In the old fairy tale there is an emperor who loves new clothes so much that he spends all of his time and money getting the best. Some swindlers figured out a good con and let it be known that they could weave cloth that had the ability to test the wisdom of the people who looked at it. The Emperor, of course, needed clothes like that to discern which of his advisors were wise and which were fools. So, he commissioned the swindlers to make him an outfit. To make a short story shorter, no one dared tell the king that the swindlers had no cloth on the loom, and the king was made a fool of by all the people who were afraid to point out the obvious truth until a little boy blurted out, “But he has no clothes on.”
That emperor needed a Joab. Joab was one of David’s advisors and he wasn’t afraid to tell David that he was wrong. When David kept Absalom in banishment, Joab arranged to trick David to bring him back. After Absalom’s rebellion and the war in which Absalom died, David was weeping for Absalom wishing he himself had died. (He could have arranged that much earlier by not fleeing.) Perhaps David was lamenting because of all the mistakes he made with Absalom. Whatever the cause was, David was mourning the victory of his army, or so it seemed. Joab got in his face. “Then Joab went into the house to the king and said, ‘Today you have humiliated all your men, who have just saved your life and the lives of your sons and daughters and the lives of your wives and concubines.’” (2 Samuel 19:5)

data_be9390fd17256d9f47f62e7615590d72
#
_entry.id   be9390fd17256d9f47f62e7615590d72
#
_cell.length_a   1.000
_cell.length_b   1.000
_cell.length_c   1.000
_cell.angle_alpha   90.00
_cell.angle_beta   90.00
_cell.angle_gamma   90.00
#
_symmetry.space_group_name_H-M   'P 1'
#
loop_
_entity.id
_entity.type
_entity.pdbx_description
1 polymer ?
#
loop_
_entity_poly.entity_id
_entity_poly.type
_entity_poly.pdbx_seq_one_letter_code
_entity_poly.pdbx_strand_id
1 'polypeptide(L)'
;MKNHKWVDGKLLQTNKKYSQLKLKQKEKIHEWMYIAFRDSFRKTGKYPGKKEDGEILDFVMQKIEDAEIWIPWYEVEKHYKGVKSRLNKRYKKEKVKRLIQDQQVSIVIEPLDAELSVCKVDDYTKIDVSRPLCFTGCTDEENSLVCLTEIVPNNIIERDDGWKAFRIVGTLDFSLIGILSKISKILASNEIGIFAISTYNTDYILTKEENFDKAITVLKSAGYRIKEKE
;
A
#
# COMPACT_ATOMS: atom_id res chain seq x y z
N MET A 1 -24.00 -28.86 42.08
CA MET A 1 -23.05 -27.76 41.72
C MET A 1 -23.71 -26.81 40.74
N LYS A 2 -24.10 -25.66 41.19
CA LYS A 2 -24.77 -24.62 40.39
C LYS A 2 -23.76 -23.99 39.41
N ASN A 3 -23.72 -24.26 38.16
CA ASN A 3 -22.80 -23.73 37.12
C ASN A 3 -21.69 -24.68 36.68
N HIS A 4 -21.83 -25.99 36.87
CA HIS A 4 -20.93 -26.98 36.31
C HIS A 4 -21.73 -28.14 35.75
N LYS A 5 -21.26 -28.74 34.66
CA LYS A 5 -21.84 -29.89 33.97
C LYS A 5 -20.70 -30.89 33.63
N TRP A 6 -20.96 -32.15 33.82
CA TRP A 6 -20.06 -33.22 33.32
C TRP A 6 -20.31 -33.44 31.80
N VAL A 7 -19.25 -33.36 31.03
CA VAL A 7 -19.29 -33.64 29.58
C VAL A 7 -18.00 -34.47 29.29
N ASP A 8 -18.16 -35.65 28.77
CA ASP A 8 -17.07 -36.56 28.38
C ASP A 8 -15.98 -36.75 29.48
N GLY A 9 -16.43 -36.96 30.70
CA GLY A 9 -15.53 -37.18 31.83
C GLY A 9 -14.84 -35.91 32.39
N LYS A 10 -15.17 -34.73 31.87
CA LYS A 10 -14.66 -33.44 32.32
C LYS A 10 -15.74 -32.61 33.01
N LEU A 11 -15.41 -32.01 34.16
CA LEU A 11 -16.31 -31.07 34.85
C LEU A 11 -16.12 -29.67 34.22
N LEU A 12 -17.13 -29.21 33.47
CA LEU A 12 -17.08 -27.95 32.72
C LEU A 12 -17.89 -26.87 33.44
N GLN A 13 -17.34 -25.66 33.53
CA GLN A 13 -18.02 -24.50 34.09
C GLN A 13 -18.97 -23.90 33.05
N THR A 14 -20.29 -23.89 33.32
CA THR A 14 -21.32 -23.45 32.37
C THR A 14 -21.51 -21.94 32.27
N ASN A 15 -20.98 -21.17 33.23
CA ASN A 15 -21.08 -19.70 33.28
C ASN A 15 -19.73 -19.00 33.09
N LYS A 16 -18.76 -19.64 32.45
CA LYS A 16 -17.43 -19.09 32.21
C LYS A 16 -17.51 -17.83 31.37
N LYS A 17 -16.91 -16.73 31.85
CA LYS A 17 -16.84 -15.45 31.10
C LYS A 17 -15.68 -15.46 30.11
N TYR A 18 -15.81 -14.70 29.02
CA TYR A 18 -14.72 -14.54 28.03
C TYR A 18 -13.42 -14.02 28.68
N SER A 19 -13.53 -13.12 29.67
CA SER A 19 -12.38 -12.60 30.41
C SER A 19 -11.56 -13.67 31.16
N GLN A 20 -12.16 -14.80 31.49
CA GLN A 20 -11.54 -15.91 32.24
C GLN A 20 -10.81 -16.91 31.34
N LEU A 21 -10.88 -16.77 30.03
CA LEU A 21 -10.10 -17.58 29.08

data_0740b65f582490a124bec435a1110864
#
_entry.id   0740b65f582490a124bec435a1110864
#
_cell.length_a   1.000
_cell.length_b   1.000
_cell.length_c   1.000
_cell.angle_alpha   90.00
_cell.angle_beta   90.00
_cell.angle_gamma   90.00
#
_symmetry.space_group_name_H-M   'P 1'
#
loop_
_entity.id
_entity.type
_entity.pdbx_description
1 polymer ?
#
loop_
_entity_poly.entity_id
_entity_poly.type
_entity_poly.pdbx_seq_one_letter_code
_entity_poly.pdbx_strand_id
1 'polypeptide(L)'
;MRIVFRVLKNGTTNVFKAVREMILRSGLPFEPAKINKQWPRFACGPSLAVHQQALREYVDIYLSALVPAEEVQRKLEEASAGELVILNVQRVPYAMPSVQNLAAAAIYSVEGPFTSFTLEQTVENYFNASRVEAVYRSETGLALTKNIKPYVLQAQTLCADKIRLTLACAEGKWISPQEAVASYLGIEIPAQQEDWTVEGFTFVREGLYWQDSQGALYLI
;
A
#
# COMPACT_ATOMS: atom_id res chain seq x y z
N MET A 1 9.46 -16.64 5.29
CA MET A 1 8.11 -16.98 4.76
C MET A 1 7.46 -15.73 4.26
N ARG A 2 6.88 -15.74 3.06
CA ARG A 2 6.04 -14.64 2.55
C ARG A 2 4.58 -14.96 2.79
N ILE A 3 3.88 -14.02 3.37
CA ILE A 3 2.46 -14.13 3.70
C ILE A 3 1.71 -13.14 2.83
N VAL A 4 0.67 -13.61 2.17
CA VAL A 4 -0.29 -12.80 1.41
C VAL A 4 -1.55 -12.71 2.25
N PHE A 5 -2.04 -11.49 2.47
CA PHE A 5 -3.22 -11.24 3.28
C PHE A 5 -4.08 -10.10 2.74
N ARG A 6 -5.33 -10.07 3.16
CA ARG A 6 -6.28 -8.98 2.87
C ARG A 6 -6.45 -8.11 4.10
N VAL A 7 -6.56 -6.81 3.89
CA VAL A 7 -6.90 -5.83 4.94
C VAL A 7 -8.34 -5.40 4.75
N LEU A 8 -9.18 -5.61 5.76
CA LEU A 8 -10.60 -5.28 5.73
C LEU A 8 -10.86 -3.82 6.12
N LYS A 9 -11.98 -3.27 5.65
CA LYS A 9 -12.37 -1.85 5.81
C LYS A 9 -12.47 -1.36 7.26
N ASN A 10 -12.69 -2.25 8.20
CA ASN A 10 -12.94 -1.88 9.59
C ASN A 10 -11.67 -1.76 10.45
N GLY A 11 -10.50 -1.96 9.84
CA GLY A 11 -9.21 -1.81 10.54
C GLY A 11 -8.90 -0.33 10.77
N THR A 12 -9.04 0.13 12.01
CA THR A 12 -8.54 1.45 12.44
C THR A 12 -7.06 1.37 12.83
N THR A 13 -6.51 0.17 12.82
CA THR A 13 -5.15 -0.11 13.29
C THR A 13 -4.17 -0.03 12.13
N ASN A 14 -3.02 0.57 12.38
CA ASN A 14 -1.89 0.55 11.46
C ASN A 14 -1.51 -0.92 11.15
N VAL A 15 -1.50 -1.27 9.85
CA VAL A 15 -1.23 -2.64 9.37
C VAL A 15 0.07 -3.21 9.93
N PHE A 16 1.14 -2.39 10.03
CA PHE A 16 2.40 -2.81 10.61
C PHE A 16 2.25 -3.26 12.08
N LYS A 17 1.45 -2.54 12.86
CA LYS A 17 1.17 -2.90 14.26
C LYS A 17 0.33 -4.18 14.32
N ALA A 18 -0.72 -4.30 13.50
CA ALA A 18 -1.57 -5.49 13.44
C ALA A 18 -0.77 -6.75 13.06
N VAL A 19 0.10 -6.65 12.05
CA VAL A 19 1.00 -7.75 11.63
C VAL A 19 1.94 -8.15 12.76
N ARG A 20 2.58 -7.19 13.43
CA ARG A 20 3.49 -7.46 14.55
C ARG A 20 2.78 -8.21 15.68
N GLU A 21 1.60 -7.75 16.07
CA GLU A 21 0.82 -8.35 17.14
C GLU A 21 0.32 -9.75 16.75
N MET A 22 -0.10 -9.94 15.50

Too often leaders surround themselves with people who will tell them what they want to hear. They no longer have advisors, they have “yes men” who will rubber stamp any decision they make and will defend even the most ridiculous decisions made by the leader. Good decisions are usually made after a lot of give and take discussion where strong and weak points of the idea are discussed. Advisors need to be able to speak out freely without fear of repercussions. Joab was that kind of leader. I dare say our current and future political leaders could use a Joab on their teams.
That being said, the same is true for each of us as we make life decisions. Who do you have that you can trust that will tell you that you’re making a mistake when you are on the verge of doing something incredibly stupid. At the same time, are you willing to warn a friend when they’re about to do something wrong? We need to develop open and honest friendships where we can warn others and accept warnings from them with the realization that those warnings are designed to prevent terrible things from happening. We need to be such good friends that when a friend says, :Here, hold my beer while I ….” we can tell them “No.”
O Lord, I have done some dumb things in my life when I failed to listen to wise advice. Keep my heart tuned to You so that I don’t get ideas that would get me into trouble and my ears attentive when friends warn me about doing something stupid.